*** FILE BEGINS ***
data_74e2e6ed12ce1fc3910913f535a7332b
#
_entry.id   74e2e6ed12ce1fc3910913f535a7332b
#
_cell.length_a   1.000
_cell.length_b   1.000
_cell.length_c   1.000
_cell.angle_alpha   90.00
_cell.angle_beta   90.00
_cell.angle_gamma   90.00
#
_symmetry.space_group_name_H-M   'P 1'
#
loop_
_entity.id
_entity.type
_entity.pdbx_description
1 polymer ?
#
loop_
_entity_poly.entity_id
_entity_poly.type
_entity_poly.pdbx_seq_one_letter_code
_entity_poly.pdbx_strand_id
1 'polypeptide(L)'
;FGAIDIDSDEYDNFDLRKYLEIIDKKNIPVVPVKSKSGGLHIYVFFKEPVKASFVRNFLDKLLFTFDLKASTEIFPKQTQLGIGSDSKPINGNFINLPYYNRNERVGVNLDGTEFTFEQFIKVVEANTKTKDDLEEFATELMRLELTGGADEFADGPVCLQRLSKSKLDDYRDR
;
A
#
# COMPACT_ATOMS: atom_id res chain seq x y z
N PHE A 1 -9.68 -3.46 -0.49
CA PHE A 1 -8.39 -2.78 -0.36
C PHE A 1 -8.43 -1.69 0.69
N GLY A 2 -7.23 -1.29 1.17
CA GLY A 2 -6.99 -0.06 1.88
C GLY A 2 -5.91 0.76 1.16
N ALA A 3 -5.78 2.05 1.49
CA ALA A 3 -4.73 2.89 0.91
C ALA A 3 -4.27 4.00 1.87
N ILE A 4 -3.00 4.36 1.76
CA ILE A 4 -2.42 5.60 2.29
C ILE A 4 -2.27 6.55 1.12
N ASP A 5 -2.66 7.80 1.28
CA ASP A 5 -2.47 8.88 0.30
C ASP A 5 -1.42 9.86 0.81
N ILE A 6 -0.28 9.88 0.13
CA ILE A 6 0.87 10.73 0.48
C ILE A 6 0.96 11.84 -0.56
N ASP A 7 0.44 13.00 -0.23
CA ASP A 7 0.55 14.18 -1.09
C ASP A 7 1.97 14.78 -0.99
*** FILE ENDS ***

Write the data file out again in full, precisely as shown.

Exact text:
data_74e2e6ed12ce1fc3910913f535a7332b
#
_entry.id   74e2e6ed12ce1fc3910913f535a7332b
#
_cell.length_a   1.000
_cell.length_b   1.000
_cell.length_c   1.000
_cell.angle_alpha   90.00
_cell.angle_beta   90.00
_cell.angle_gamma   90.00
#
_symmetry.space_group_name_H-M   'P 1'
#
loop_
_entity.id
_entity.type
_entity.pdbx_description
1 polymer ?
#
loop_
_entity_poly.entity_id
_entity_poly.type
_entity_poly.pdbx_seq_one_letter_code
_entity_poly.pdbx_strand_id
1 'polypeptide(L)'
;FGAIDIDSDEYDNFDLRKYLEIIDKKNIPVVPVKSKSGGLHIYVFFKEPVKASFVRNFLDKLLFTFDLKASTEIFPKQTQLGIGSDSKPINGNFINLPYYNRNERVGVNLDGTEFTFEQFIKVVEANTKTKDDLEEFATELMRLELTGGADEFADGPVCLQRLSKSKLDDYRDR
;
A
#
# COMPACT_ATOMS: atom_id res chain seq x y z
N PHE A 1 -9.68 -3.46 -0.49
CA PHE A 1 -8.39 -2.78 -0.36
C PHE A 1 -8.43 -1.69 0.69
N GLY A 2 -7.23 -1.29 1.17
CA GLY A 2 -6.99 -0.06 1.88
C GLY A 2 -5.91 0.76 1.16
N ALA A 3 -5.78 2.05 1.49
CA ALA A 3 -4.73 2.89 0.91
C ALA A 3 -4.27 4.00 1.87
N ILE A 4 -3.00 4.36 1.76
CA ILE A 4 -2.42 5.60 2.29
C ILE A 4 -2.27 6.55 1.12
N ASP A 5 -2.66 7.80 1.28
CA ASP A 5 -2.47 8.88 0.30
C ASP A 5 -1.42 9.86 0.81
N ILE A 6 -0.28 9.88 0.13
CA ILE A 6 0.87 10.73 0.48
C ILE A 6 0.96 11.84 -0.56
N ASP A 7 0.44 13.00 -0.23
CA ASP A 7 0.55 14.18 -1.09
C ASP A 7 1.97 14.78 -0.99